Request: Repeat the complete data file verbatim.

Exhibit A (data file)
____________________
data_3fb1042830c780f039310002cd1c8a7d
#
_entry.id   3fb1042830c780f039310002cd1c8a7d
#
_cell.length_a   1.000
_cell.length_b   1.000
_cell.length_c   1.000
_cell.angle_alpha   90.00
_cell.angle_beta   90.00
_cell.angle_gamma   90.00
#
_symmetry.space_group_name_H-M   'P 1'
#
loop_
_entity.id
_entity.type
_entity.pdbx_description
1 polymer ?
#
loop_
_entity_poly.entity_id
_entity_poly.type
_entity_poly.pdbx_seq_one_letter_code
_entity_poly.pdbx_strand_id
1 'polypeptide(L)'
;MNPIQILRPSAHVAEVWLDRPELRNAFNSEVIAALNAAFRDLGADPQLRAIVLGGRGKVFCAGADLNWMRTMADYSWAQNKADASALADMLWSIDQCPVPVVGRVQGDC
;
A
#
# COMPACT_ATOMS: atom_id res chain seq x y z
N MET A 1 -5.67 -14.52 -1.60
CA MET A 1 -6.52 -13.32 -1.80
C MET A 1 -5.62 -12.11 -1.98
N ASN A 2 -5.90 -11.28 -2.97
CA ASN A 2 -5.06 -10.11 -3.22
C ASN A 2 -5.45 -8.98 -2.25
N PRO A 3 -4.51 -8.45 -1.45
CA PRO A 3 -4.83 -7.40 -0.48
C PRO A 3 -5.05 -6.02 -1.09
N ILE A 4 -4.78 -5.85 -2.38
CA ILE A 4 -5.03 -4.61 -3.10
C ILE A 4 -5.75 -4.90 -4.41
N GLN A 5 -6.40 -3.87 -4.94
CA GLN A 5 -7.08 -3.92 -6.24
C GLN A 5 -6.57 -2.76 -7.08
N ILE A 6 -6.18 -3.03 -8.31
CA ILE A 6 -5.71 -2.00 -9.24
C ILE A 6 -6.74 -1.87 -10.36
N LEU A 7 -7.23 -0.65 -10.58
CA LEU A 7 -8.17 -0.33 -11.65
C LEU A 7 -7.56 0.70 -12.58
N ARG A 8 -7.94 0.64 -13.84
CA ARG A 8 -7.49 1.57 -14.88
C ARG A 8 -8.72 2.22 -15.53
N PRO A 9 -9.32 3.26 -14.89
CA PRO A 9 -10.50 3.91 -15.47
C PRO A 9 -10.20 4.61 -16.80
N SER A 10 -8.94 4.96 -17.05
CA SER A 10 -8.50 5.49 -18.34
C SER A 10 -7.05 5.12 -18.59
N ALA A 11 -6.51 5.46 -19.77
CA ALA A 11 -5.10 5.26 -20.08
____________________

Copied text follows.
data_3fb1042830c780f039310002cd1c8a7d
#
_entry.id   3fb1042830c780f039310002cd1c8a7d
#
_cell.length_a   1.000
_cell.length_b   1.000
_cell.length_c   1.000
_cell.angle_alpha   90.00
_cell.angle_beta   90.00
_cell.angle_gamma   90.00
#
_symmetry.space_group_name_H-M   'P 1'
#
loop_
_entity.id
_entity.type
_entity.pdbx_description
1 polymer ?
#
loop_
_entity_poly.entity_id
_entity_poly.type
_entity_poly.pdbx_seq_one_letter_code
_entity_poly.pdbx_strand_id
1 'polypeptide(L)'
;MNPIQILRPSAHVAEVWLDRPELRNAFNSEVIAALNAAFRDLGADPQLRAIVLGGRGKVFCAGADLNWMRTMADYSWAQNKADASALADMLWSIDQCPVPVVGRVQGDC
;
A
#
# COMPACT_ATOMS: atom_id res chain seq x y z
N MET A 1 -5.67 -14.52 -1.60
CA MET A 1 -6.52 -13.32 -1.80
C MET A 1 -5.62 -12.11 -1.98
N ASN A 2 -5.90 -11.28 -2.97
CA ASN A 2 -5.06 -10.11 -3.22
C ASN A 2 -5.45 -8.98 -2.25
N PRO A 3 -4.51 -8.45 -1.45
CA PRO A 3 -4.83 -7.40 -0.48
C PRO A 3 -5.05 -6.02 -1.09
N ILE A 4 -4.78 -5.85 -2.38
CA ILE A 4 -5.03 -4.61 -3.10
C ILE A 4 -5.75 -4.90 -4.41
N GLN A 5 -6.40 -3.87 -4.94
CA GLN A 5 -7.08 -3.92 -6.24
C GLN A 5 -6.57 -2.76 -7.08
N ILE A 6 -6.18 -3.03 -8.31
CA ILE A 6 -5.71 -2.00 -9.24
C ILE A 6 -6.74 -1.87 -10.36
N LEU A 7 -7.23 -0.65 -10.58
CA LEU A 7 -8.17 -0.33 -11.65
C LEU A 7 -7.56 0.70 -12.58
N ARG A 8 -7.94 0.64 -13.84
CA ARG A 8 -7.49 1.57 -14.88
C ARG A 8 -8.72 2.22 -15.53
N PRO A 9 -9.32 3.26 -14.89
CA PRO A 9 -10.50 3.91 -15.47
C PRO A 9 -10.20 4.61 -16.80
N SER A 10 -8.94 4.96 -17.05
CA SER A 10 -8.50 5.49 -18.34
C SER A 10 -7.05 5.12 -18.59
N ALA A 11 -6.51 5.46 -19.77
CA ALA A 11 -5.10 5.26 -20.08